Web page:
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Politics

County Fire Plan Calls For Consolidating Agencies

The number of wildfires in San Diego is expected to increase as a result of climate change. In this photo, a San Diego firefighter battles flames in Tierrasanta during 2003 wildfires.
KPBS file photo
The number of wildfires in San Diego is expected to increase as a result of climate change. In this photo, a San Diego firefighter battles flames in Tierrasanta during 2003 wildfires.
County Fire Plan Calls For Consolidating Agencies
There’s an effort underway to consolidate different fire agencies in San Diego County. The Board of Supervisors voted Tuesday to implement a fire protection plan.

There’s an effort underway to consolidate different fire agencies in San Diego County. The Board of Supervisors voted Tuesday to implement a fire protection plan.

The plan comes out of the recently completed Fire Deployment Study commissioned more than a year ago. It calls for creating a Joint Powers Agreement among various fire agencies in the county. It also names CAL FIRE San Diego Chief Howard Windsor as the San Diego fire chief.

Supervisor Bill Horn said consolidating agencies is just as good as having a county fire department.

“It doesn’t make a difference which patch these firefighters wear on their shoulders. What makes a difference is how the men and women on the ground work together,” he said.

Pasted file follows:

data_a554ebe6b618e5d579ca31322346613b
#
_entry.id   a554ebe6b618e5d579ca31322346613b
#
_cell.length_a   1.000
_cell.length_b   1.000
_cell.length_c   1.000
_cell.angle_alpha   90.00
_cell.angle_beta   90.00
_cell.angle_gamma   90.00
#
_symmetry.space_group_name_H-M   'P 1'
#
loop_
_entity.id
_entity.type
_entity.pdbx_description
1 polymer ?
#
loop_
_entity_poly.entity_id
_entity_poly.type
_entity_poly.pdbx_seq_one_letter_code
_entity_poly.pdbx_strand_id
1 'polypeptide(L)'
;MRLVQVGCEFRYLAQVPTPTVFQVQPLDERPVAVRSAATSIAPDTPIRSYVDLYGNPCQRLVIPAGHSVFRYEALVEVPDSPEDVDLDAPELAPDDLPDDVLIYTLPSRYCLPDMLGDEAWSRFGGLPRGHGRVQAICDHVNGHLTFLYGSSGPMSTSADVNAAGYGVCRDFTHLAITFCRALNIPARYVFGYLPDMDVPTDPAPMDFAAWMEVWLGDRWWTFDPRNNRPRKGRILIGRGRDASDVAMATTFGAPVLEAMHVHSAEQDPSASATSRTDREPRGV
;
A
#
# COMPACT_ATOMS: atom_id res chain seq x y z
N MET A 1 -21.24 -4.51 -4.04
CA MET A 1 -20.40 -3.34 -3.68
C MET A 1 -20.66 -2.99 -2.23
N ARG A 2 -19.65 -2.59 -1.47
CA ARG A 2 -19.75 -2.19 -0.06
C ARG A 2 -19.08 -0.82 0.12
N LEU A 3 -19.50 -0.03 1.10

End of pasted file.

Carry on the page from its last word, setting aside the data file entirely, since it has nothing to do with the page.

Horn said the county is spending more on firefighting resources while other jurisdictions are cutting back. The plan allocates $15.5 million annually to the county fire agency. He said it will one day lead to a de facto county fire department.

But Stephen Whitburn, who is running against Supervisor Ron Roberts in the November election, says the plan doesn’t go far enough. He said counting on volunteers and moving oversight of county fire services from one department to another doesn’t amount to a significant change.

“You are sitting on $700 million in reserves in a time when San Diego County has had more people burn to death in wildfires in the past decade than anywhere else in this nation,” he said.

The supervisors have allocated $5 million this year to get the plan going. The funds go toward improving some backcountry fire stations, upgrading equipment and technology, and training firefighters.

The supervisors have been working on consolidating fire protection for the backcountry since devastating wildfires struck in 2003 and 2007. The several fires that started during periods of strong October Santa Ana winds those years all started in rural areas and spread into populated neighborhoods.